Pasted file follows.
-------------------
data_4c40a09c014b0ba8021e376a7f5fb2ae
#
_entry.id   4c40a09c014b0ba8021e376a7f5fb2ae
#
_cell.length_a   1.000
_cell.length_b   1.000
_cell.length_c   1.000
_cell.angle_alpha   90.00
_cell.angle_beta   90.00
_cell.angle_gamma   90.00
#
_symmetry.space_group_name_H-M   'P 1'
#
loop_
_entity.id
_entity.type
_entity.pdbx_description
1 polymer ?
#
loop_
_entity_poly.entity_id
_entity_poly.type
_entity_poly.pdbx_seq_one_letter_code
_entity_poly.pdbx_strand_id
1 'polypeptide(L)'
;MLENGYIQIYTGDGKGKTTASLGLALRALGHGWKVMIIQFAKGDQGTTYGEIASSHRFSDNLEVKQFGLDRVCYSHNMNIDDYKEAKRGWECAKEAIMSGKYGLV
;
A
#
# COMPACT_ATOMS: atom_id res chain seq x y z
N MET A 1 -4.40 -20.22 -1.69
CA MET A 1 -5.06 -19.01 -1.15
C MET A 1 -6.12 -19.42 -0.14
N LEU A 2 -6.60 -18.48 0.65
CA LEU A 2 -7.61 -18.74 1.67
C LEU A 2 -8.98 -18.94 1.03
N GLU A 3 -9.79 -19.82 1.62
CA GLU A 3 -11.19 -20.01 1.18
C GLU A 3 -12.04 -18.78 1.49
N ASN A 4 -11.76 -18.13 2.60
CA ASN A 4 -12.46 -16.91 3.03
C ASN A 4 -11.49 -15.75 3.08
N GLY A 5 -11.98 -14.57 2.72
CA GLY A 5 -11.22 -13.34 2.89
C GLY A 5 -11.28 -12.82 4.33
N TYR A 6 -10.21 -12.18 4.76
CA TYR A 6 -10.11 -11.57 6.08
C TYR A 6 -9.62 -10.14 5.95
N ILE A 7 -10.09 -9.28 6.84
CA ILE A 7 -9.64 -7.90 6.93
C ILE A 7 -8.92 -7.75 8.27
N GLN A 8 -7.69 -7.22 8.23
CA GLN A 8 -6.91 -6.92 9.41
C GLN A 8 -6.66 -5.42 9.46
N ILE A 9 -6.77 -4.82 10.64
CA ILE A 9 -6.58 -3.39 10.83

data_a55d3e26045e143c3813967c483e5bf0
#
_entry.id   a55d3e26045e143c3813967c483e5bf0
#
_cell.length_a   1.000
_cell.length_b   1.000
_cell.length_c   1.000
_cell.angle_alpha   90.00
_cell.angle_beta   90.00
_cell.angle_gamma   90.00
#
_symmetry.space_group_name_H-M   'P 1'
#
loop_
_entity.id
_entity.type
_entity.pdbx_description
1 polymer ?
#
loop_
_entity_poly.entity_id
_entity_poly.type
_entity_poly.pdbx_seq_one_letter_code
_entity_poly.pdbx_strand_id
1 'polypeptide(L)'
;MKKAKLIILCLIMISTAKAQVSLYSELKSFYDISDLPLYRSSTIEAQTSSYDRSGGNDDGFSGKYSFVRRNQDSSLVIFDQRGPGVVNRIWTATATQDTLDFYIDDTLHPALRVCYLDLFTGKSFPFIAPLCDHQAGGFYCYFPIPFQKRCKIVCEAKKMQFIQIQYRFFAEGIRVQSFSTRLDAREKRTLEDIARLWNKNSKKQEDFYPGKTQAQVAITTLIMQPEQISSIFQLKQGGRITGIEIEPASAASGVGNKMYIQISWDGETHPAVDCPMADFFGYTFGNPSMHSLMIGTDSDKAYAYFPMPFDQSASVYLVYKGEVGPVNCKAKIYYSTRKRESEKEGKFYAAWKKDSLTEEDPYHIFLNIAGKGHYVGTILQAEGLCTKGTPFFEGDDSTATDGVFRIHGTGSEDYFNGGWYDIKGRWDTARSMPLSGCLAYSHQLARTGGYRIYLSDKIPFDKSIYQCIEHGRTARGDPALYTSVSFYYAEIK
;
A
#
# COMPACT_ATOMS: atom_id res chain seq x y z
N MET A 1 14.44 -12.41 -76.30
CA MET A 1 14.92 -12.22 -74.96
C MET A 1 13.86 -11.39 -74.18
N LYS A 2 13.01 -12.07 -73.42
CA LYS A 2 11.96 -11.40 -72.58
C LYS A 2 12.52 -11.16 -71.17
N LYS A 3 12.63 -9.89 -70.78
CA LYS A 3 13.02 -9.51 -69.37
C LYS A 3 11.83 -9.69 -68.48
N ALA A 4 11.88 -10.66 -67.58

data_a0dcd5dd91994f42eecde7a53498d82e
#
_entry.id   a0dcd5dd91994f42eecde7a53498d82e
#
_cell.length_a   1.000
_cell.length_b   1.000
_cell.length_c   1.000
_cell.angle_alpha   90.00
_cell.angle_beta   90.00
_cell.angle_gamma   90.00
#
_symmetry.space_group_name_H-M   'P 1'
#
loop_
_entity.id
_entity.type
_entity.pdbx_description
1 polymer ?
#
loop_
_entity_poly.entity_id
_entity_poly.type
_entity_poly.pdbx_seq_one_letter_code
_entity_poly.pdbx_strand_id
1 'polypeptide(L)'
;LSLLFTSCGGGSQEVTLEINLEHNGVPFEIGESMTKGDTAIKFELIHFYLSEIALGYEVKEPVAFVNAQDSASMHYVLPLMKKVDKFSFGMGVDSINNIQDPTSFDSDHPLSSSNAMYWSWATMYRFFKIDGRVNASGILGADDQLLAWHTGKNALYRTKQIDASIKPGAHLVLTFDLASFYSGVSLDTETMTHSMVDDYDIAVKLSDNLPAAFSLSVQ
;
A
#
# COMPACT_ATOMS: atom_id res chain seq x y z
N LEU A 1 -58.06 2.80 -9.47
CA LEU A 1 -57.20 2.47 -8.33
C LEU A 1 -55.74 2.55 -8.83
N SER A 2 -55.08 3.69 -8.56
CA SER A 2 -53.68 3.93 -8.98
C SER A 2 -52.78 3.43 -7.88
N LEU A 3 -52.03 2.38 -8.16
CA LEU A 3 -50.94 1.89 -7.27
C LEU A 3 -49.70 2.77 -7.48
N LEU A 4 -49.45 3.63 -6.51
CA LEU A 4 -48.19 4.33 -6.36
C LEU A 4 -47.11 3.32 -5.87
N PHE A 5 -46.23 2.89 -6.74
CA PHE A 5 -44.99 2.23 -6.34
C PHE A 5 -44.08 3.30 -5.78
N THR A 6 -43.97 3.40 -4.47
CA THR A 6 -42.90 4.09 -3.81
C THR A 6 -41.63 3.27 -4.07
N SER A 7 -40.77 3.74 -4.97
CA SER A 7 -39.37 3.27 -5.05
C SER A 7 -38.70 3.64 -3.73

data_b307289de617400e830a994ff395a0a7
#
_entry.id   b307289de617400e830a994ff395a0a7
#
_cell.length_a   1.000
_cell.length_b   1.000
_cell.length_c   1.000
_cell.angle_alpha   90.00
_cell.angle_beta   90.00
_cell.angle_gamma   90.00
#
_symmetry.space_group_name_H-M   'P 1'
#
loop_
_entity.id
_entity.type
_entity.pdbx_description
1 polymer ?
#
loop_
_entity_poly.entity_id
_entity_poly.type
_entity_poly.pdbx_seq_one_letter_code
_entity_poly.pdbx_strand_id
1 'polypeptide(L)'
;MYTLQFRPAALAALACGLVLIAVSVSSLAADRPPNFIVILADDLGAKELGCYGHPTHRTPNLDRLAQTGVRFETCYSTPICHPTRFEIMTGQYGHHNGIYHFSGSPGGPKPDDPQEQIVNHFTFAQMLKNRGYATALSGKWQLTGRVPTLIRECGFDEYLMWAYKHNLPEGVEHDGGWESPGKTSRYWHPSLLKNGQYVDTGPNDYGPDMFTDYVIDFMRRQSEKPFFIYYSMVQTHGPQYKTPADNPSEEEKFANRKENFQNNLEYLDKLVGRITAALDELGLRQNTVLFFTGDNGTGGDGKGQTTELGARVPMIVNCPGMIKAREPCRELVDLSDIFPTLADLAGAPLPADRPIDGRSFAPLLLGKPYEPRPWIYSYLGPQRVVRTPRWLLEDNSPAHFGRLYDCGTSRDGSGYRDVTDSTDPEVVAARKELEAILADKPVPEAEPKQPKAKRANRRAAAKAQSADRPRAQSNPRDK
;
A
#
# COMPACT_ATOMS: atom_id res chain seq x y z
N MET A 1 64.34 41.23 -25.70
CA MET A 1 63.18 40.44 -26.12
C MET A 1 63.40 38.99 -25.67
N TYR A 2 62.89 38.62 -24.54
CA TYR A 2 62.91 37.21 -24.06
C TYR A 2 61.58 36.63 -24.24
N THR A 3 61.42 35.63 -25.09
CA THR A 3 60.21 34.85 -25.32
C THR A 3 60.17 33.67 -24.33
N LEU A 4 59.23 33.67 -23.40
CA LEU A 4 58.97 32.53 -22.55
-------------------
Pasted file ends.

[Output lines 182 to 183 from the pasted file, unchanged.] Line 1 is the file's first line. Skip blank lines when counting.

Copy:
CA TYR A 2 62.91 37.21 -24.06
C TYR A 2 61.58 36.63 -24.24